So my advice to you is simple; if you're going to watch Superman 2, make sure it's the good version, The Donner Cut. If you do, you'll have a blast. If you unfortunately pick up the theatrical cut..then, well, you're in for a bad time. Fortunately, that theatrical cut still isn't as bad as Superman III or IV, so either way this is a step up from that. Unfortunately, because of the two separate versions, this couldn't climb any higher on the list. So, say it all with me, loud and proud - Fuck Richard Lester.

In at Number 5...


Zak Snyder does his best Chrissy Nolan impression..
Zak Snyder does his best Chrissy Nolan impression..

MAN OF STEEL (Zak Snyder, 2013)

After turning Batman into a bona-fide cinematic juggernaut, and bringing back all of the character's coolness and credibility, Christopher Nolan turned his sights on Superman, and everybody everywhere lost their collective minds. Then, he decided he would merely produce, and Zak Snyder was brought into the director's chair, and everybody sort of went '...Awwww. Well, Watchmen was pretty good'. In the end, Man of Steel falls into a strange place seemingly between the two very distinctive directorial styles of these two industry giants.

The first half of the film is actually great, and easily the best Superman story ever told at the multiplex. Featuring a more grounded take of the character, it deals with his descent to Earth from Krypton, and how his powers have led him to become an isolated character, afraid of becoming too close to anybody after the death of his adoptive father, and quite emotionally damaged.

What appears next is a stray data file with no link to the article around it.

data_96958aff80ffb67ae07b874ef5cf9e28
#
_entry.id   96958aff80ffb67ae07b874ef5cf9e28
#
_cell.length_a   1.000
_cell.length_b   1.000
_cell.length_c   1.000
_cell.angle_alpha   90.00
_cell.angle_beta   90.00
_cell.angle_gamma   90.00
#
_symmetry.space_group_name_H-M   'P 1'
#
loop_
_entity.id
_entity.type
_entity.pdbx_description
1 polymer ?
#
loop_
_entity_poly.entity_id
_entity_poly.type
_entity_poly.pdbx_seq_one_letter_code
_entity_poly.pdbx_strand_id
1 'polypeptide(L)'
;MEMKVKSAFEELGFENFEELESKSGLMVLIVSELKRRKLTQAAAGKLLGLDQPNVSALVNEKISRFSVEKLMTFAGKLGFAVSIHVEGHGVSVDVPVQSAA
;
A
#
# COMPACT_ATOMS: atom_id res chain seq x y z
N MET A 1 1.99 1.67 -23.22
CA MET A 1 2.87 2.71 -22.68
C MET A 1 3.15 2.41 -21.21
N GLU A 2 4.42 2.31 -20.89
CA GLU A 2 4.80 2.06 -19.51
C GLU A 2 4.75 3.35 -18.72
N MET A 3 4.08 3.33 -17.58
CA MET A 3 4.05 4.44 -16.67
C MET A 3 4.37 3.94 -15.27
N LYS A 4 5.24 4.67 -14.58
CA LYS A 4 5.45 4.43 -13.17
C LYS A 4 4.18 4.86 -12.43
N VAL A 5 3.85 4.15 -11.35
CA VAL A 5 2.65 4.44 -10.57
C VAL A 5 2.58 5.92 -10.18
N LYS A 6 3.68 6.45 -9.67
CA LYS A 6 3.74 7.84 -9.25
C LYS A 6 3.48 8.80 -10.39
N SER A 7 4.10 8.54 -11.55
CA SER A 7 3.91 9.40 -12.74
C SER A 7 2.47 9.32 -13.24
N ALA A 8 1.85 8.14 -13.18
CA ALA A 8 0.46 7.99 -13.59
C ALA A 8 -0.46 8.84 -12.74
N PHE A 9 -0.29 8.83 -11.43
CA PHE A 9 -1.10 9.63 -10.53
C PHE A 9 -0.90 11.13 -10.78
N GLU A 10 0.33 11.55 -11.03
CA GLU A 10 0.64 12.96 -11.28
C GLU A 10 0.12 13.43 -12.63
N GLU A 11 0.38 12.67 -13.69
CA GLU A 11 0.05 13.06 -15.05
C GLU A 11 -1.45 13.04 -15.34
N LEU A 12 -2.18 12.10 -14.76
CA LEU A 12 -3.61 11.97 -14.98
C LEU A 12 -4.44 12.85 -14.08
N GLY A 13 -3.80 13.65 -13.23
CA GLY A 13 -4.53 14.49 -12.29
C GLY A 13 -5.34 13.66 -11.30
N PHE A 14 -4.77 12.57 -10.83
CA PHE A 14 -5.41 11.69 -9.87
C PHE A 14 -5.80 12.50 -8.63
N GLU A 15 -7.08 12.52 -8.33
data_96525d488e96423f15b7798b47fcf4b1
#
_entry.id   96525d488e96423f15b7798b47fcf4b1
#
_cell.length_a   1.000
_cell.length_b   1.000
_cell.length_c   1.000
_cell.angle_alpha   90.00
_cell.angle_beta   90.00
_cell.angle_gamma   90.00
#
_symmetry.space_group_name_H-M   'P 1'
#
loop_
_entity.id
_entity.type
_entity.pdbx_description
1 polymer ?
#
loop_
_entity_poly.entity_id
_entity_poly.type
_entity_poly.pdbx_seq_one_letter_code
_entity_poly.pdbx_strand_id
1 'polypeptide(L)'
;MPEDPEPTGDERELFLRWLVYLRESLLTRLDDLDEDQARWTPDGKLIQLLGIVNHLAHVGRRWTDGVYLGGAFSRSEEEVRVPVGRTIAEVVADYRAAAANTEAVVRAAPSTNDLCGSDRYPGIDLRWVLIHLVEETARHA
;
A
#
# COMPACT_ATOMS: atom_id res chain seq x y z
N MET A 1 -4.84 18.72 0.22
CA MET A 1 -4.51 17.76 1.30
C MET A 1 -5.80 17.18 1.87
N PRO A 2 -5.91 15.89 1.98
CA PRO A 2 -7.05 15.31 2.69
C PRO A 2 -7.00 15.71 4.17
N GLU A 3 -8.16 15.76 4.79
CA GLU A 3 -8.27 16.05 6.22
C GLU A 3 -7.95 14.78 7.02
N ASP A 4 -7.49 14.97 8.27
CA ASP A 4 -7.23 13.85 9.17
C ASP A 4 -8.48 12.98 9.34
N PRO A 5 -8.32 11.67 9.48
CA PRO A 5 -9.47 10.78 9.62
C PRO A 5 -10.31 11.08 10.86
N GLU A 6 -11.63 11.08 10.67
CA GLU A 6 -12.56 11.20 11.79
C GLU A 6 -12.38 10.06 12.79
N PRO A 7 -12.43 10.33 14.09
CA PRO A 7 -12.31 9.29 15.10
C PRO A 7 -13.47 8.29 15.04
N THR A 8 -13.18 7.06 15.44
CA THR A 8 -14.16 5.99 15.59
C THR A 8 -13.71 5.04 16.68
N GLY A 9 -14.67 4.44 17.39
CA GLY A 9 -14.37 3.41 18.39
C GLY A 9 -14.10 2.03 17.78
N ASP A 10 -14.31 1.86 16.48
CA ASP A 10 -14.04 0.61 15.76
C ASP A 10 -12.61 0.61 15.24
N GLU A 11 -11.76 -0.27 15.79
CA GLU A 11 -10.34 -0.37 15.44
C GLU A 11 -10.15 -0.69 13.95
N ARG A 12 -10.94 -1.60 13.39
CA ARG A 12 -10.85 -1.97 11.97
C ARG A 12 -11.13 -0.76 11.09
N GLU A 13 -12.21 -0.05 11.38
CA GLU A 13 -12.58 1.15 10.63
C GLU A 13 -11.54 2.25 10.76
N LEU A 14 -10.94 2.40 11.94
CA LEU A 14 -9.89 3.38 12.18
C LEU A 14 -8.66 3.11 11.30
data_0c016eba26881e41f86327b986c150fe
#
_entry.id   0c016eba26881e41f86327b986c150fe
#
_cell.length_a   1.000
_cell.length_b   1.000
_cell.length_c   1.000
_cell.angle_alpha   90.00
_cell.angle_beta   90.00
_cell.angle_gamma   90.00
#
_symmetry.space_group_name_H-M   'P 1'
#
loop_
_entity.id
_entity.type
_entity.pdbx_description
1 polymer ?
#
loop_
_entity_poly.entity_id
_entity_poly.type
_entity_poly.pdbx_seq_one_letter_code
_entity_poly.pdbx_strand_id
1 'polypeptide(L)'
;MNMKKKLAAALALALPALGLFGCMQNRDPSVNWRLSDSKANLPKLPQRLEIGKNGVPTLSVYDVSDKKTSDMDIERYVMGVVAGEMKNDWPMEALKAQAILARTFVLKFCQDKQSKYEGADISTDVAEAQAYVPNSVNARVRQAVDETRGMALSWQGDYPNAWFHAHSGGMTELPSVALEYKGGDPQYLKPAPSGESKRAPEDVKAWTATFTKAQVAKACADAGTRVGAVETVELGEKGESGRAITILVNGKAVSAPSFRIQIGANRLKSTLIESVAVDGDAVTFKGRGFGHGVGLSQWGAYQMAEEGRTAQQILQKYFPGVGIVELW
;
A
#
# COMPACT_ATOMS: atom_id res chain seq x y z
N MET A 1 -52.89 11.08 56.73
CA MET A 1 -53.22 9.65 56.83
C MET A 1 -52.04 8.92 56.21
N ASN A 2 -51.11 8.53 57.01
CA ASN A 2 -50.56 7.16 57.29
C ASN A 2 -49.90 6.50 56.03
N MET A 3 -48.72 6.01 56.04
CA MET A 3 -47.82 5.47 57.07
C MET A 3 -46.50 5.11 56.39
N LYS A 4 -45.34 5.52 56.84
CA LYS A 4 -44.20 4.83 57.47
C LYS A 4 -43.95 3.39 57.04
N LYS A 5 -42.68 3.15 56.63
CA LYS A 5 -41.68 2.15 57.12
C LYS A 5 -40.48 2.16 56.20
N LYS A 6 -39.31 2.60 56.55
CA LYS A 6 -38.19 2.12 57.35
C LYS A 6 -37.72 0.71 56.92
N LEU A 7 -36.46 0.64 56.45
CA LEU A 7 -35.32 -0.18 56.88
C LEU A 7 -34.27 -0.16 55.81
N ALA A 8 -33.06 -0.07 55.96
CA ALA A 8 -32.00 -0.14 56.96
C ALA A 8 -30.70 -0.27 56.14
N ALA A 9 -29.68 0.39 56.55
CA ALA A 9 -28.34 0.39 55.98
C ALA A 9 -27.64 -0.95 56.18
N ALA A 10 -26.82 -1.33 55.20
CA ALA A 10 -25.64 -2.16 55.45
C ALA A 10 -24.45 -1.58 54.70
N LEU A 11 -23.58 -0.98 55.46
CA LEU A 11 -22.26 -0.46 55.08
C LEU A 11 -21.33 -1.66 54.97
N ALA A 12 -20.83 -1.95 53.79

It's easy here to see where Nolan's fingerprints lie, as the film is emotionally moving and engaging. The idea also that Superman has left a sort of breadcrumb trail behind him, creating a mythos before revealing himself to the world, is an awesome touch in particular. Lois Lane is also allowed to become much more than just a love interest, as her investigations into the mystery behind Superman causes her to land slap-bang in the middle of the story. Russel Crowe also makes a great Jor-El, and Michael Shannon is incredible as Zod. So why is this film not higher on the list, or even the highest Superman movie? Because of the second half.

The second half of this film is nothing more than a glorified CGI fuckfest, full of super-powered people punching each other, flying, smashing through buildings, punching each other through buildings, flying through buildings, flying whilst punching each other through buildings.... Basically, a lot of buildings got destroyed, a lot of CGI was deployed, and a lot of people quickly lost interest when they realised this fight scene was somehow going to stretch out over about fourty minutes. This is, clearly, where Snyder came into his own and all the Nolan elements were thrown out of the presumably now-smashed window.